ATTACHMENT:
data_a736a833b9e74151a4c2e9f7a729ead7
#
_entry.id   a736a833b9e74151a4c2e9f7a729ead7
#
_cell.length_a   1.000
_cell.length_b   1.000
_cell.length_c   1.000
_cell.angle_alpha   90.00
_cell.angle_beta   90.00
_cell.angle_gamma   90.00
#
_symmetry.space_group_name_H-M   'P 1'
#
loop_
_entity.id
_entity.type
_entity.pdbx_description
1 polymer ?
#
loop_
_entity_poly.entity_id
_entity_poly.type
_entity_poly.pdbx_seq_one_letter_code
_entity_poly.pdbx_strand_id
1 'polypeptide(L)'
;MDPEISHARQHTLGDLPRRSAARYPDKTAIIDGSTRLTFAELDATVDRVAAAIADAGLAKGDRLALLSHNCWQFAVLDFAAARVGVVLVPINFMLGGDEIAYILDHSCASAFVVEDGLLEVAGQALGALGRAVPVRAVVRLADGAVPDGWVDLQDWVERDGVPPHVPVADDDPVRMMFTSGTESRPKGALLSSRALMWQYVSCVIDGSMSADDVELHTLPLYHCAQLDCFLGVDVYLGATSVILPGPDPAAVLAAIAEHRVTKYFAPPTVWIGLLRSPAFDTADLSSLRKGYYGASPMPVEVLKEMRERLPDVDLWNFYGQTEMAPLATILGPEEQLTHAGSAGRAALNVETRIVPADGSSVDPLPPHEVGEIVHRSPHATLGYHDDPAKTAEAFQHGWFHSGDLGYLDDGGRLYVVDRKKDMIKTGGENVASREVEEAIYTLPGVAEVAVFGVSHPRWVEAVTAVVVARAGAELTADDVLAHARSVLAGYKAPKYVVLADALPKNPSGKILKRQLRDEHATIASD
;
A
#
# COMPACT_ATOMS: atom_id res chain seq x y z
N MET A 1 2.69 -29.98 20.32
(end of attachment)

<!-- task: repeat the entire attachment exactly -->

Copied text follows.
data_a736a833b9e74151a4c2e9f7a729ead7
#
_entry.id   a736a833b9e74151a4c2e9f7a729ead7
#
_cell.length_a   1.000
_cell.length_b   1.000
_cell.length_c   1.000
_cell.angle_alpha   90.00
_cell.angle_beta   90.00
_cell.angle_gamma   90.00
#
_symmetry.space_group_name_H-M   'P 1'
#
loop_
_entity.id
_entity.type
_entity.pdbx_description
1 polymer ?
#
loop_
_entity_poly.entity_id
_entity_poly.type
_entity_poly.pdbx_seq_one_letter_code
_entity_poly.pdbx_strand_id
1 'polypeptide(L)'
;MDPEISHARQHTLGDLPRRSAARYPDKTAIIDGSTRLTFAELDATVDRVAAAIADAGLAKGDRLALLSHNCWQFAVLDFAAARVGVVLVPINFMLGGDEIAYILDHSCASAFVVEDGLLEVAGQALGALGRAVPVRAVVRLADGAVPDGWVDLQDWVERDGVPPHVPVADDDPVRMMFTSGTESRPKGALLSSRALMWQYVSCVIDGSMSADDVELHTLPLYHCAQLDCFLGVDVYLGATSVILPGPDPAAVLAAIAEHRVTKYFAPPTVWIGLLRSPAFDTADLSSLRKGYYGASPMPVEVLKEMRERLPDVDLWNFYGQTEMAPLATILGPEEQLTHAGSAGRAALNVETRIVPADGSSVDPLPPHEVGEIVHRSPHATLGYHDDPAKTAEAFQHGWFHSGDLGYLDDGGRLYVVDRKKDMIKTGGENVASREVEEAIYTLPGVAEVAVFGVSHPRWVEAVTAVVVARAGAELTADDVLAHARSVLAGYKAPKYVVLADALPKNPSGKILKRQLRDEHATIASD
;
A
#
# COMPACT_ATOMS: atom_id res chain seq x y z
N MET A 1 2.69 -29.98 20.32